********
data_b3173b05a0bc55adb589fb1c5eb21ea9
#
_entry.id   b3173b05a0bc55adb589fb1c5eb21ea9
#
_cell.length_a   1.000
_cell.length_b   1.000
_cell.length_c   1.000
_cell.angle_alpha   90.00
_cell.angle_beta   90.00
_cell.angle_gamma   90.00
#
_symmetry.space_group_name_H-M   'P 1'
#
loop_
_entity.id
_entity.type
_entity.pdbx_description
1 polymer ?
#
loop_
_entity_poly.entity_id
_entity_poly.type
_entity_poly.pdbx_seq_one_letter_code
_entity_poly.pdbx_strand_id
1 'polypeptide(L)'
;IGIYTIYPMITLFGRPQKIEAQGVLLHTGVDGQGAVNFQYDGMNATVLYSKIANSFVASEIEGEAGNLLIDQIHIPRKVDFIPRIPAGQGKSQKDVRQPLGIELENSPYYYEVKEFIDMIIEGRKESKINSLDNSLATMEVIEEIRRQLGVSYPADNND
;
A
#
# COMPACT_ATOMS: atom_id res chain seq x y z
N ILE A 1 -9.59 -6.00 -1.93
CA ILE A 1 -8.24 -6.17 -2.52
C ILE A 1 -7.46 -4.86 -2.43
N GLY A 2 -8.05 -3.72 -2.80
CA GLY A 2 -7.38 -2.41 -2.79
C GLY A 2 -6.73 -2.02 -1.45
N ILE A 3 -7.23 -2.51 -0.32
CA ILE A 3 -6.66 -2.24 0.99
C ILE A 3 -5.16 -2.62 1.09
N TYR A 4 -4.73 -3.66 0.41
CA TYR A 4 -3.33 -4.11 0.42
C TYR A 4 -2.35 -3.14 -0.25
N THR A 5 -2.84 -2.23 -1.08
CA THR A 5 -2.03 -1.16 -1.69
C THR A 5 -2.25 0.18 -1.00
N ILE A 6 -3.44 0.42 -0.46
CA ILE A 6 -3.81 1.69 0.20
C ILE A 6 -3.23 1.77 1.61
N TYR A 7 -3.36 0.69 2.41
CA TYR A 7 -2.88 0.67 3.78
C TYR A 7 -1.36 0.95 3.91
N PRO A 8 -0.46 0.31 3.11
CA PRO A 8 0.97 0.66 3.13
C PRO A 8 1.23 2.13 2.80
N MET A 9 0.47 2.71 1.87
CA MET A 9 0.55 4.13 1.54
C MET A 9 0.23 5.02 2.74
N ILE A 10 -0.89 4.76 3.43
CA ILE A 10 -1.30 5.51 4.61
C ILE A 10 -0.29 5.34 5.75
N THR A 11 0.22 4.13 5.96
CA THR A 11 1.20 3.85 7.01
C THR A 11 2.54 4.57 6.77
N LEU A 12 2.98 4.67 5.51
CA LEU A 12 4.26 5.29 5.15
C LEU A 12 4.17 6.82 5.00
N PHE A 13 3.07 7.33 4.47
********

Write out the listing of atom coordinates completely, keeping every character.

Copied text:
data_b3173b05a0bc55adb589fb1c5eb21ea9
#
_entry.id   b3173b05a0bc55adb589fb1c5eb21ea9
#
_cell.length_a   1.000
_cell.length_b   1.000
_cell.length_c   1.000
_cell.angle_alpha   90.00
_cell.angle_beta   90.00
_cell.angle_gamma   90.00
#
_symmetry.space_group_name_H-M   'P 1'
#
loop_
_entity.id
_entity.type
_entity.pdbx_description
1 polymer ?
#
loop_
_entity_poly.entity_id
_entity_poly.type
_entity_poly.pdbx_seq_one_letter_code
_entity_poly.pdbx_strand_id
1 'polypeptide(L)'
;IGIYTIYPMITLFGRPQKIEAQGVLLHTGVDGQGAVNFQYDGMNATVLYSKIANSFVASEIEGEAGNLLIDQIHIPRKVDFIPRIPAGQGKSQKDVRQPLGIELENSPYYYEVKEFIDMIIEGRKESKINSLDNSLATMEVIEEIRRQLGVSYPADNND
;
A
#
# COMPACT_ATOMS: atom_id res chain seq x y z
N ILE A 1 -9.59 -6.00 -1.93
CA ILE A 1 -8.24 -6.17 -2.52
C ILE A 1 -7.46 -4.86 -2.43
N GLY A 2 -8.05 -3.72 -2.80
CA GLY A 2 -7.38 -2.41 -2.79
C GLY A 2 -6.73 -2.02 -1.45
N ILE A 3 -7.23 -2.51 -0.32
CA ILE A 3 -6.66 -2.24 0.99
C ILE A 3 -5.16 -2.62 1.09
N TYR A 4 -4.73 -3.66 0.41
CA TYR A 4 -3.33 -4.11 0.42
C TYR A 4 -2.35 -3.14 -0.25
N THR A 5 -2.84 -2.23 -1.08
CA THR A 5 -2.03 -1.16 -1.69
C THR A 5 -2.25 0.18 -1.00
N ILE A 6 -3.44 0.42 -0.46
CA ILE A 6 -3.81 1.69 0.20
C ILE A 6 -3.23 1.77 1.61
N TYR A 7 -3.36 0.69 2.41
CA TYR A 7 -2.88 0.67 3.78
C TYR A 7 -1.36 0.95 3.91
N PRO A 8 -0.46 0.31 3.11
CA PRO A 8 0.97 0.66 3.13
C PRO A 8 1.23 2.13 2.80
N MET A 9 0.47 2.71 1.87
CA MET A 9 0.55 4.13 1.54
C MET A 9 0.23 5.02 2.74
N ILE A 10 -0.89 4.76 3.43
CA ILE A 10 -1.30 5.51 4.61
C ILE A 10 -0.29 5.34 5.75
N THR A 11 0.22 4.13 5.96
CA THR A 11 1.20 3.85 7.01
C THR A 11 2.54 4.57 6.77
N LEU A 12 2.98 4.67 5.51
CA LEU A 12 4.26 5.29 5.15
C LEU A 12 4.17 6.82 5.00
N PHE A 13 3.07 7.33 4.47